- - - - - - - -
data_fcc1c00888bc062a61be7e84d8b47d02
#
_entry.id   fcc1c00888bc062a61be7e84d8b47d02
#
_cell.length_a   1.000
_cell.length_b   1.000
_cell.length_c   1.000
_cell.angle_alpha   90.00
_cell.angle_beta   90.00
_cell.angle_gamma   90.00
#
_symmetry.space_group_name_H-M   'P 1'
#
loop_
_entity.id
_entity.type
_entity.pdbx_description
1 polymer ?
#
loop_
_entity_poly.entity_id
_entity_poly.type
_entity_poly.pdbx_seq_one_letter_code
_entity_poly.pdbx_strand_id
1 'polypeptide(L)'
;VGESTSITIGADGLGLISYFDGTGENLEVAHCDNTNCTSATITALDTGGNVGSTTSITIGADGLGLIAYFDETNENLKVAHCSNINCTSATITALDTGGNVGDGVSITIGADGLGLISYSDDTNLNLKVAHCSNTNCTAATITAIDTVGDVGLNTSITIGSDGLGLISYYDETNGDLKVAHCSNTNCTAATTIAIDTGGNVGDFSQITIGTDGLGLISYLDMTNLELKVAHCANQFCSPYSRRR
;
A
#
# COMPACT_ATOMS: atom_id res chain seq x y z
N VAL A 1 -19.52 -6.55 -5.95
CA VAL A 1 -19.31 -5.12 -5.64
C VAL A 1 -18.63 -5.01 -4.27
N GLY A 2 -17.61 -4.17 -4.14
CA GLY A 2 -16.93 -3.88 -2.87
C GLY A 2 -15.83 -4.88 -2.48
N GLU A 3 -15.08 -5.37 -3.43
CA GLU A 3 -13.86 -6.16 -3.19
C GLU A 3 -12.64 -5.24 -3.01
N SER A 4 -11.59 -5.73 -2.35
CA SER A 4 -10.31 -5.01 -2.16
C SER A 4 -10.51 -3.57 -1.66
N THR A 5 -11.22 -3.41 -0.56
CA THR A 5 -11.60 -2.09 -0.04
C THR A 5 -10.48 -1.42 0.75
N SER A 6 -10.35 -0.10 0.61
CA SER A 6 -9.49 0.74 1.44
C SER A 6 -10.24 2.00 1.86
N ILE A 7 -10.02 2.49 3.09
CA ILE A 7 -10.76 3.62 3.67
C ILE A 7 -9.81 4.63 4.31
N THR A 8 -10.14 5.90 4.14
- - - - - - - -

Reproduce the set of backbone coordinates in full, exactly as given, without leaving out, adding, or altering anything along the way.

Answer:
data_fcc1c00888bc062a61be7e84d8b47d02
#
_entry.id   fcc1c00888bc062a61be7e84d8b47d02
#
_cell.length_a   1.000
_cell.length_b   1.000
_cell.length_c   1.000
_cell.angle_alpha   90.00
_cell.angle_beta   90.00
_cell.angle_gamma   90.00
#
_symmetry.space_group_name_H-M   'P 1'
#
loop_
_entity.id
_entity.type
_entity.pdbx_description
1 polymer ?
#
loop_
_entity_poly.entity_id
_entity_poly.type
_entity_poly.pdbx_seq_one_letter_code
_entity_poly.pdbx_strand_id
1 'polypeptide(L)'
;VGESTSITIGADGLGLISYFDGTGENLEVAHCDNTNCTSATITALDTGGNVGSTTSITIGADGLGLIAYFDETNENLKVAHCSNINCTSATITALDTGGNVGDGVSITIGADGLGLISYSDDTNLNLKVAHCSNTNCTAATITAIDTVGDVGLNTSITIGSDGLGLISYYDETNGDLKVAHCSNTNCTAATTIAIDTGGNVGDFSQITIGTDGLGLISYLDMTNLELKVAHCANQFCSPYSRRR
;
A
#
# COMPACT_ATOMS: atom_id res chain seq x y z
N VAL A 1 -19.52 -6.55 -5.95
CA VAL A 1 -19.31 -5.12 -5.64
C VAL A 1 -18.63 -5.01 -4.27
N GLY A 2 -17.61 -4.17 -4.14
CA GLY A 2 -16.93 -3.88 -2.87
C GLY A 2 -15.83 -4.88 -2.48
N GLU A 3 -15.08 -5.37 -3.43
CA GLU A 3 -13.86 -6.16 -3.19
C GLU A 3 -12.64 -5.24 -3.01
N SER A 4 -11.59 -5.73 -2.35
CA SER A 4 -10.31 -5.01 -2.16
C SER A 4 -10.51 -3.57 -1.66
N THR A 5 -11.22 -3.41 -0.56
CA THR A 5 -11.60 -2.09 -0.04
C THR A 5 -10.48 -1.42 0.75
N SER A 6 -10.35 -0.10 0.61
CA SER A 6 -9.49 0.74 1.44
C SER A 6 -10.24 2.00 1.86
N ILE A 7 -10.02 2.49 3.09
CA ILE A 7 -10.76 3.62 3.67
C ILE A 7 -9.81 4.63 4.31
N THR A 8 -10.14 5.90 4.14